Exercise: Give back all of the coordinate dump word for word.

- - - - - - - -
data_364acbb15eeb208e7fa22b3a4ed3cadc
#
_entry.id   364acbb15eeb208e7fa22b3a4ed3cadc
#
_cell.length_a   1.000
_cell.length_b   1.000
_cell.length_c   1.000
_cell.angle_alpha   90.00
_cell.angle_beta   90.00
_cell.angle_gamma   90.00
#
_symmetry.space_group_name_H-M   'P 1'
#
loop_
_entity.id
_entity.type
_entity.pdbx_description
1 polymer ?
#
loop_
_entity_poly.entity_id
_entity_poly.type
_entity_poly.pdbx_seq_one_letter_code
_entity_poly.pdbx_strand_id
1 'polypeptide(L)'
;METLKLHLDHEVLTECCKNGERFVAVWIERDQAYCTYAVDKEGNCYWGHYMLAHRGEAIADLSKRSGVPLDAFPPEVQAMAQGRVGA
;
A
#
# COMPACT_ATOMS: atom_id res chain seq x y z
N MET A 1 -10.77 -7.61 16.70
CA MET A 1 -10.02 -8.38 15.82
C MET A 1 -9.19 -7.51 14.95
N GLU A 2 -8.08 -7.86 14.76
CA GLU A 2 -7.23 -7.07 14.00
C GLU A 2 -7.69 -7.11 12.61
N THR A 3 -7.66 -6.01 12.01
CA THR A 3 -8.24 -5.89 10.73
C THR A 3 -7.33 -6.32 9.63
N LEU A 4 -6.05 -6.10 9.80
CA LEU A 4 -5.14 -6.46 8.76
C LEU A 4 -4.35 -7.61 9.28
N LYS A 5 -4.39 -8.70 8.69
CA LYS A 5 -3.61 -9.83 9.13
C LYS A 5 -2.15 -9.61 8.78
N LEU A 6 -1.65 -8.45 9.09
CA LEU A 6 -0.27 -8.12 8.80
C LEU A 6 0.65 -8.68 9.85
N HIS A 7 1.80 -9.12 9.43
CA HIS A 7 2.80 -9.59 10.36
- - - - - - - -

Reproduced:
data_364acbb15eeb208e7fa22b3a4ed3cadc
#
_entry.id   364acbb15eeb208e7fa22b3a4ed3cadc
#
_cell.length_a   1.000
_cell.length_b   1.000
_cell.length_c   1.000
_cell.angle_alpha   90.00
_cell.angle_beta   90.00
_cell.angle_gamma   90.00
#
_symmetry.space_group_name_H-M   'P 1'
#
loop_
_entity.id
_entity.type
_entity.pdbx_description
1 polymer ?
#
loop_
_entity_poly.entity_id
_entity_poly.type
_entity_poly.pdbx_seq_one_letter_code
_entity_poly.pdbx_strand_id
1 'polypeptide(L)'
;METLKLHLDHEVLTECCKNGERFVAVWIERDQAYCTYAVDKEGNCYWGHYMLAHRGEAIADLSKRSGVPLDAFPPEVQAMAQGRVGA
;
A
#
# COMPACT_ATOMS: atom_id res chain seq x y z
N MET A 1 -10.77 -7.61 16.70
CA MET A 1 -10.02 -8.38 15.82
C MET A 1 -9.19 -7.51 14.95
N GLU A 2 -8.08 -7.86 14.76
CA GLU A 2 -7.23 -7.07 14.00
C GLU A 2 -7.69 -7.11 12.61
N THR A 3 -7.66 -6.01 12.01
CA THR A 3 -8.24 -5.89 10.73
C THR A 3 -7.33 -6.32 9.63
N LEU A 4 -6.05 -6.10 9.80
CA LEU A 4 -5.14 -6.46 8.76
C LEU A 4 -4.35 -7.61 9.28
N LYS A 5 -4.39 -8.70 8.69
CA LYS A 5 -3.61 -9.83 9.13
C LYS A 5 -2.15 -9.61 8.78
N LEU A 6 -1.65 -8.45 9.09
CA LEU A 6 -0.27 -8.12 8.80
C LEU A 6 0.65 -8.68 9.85
N HIS A 7 1.80 -9.12 9.43
CA HIS A 7 2.80 -9.59 10.36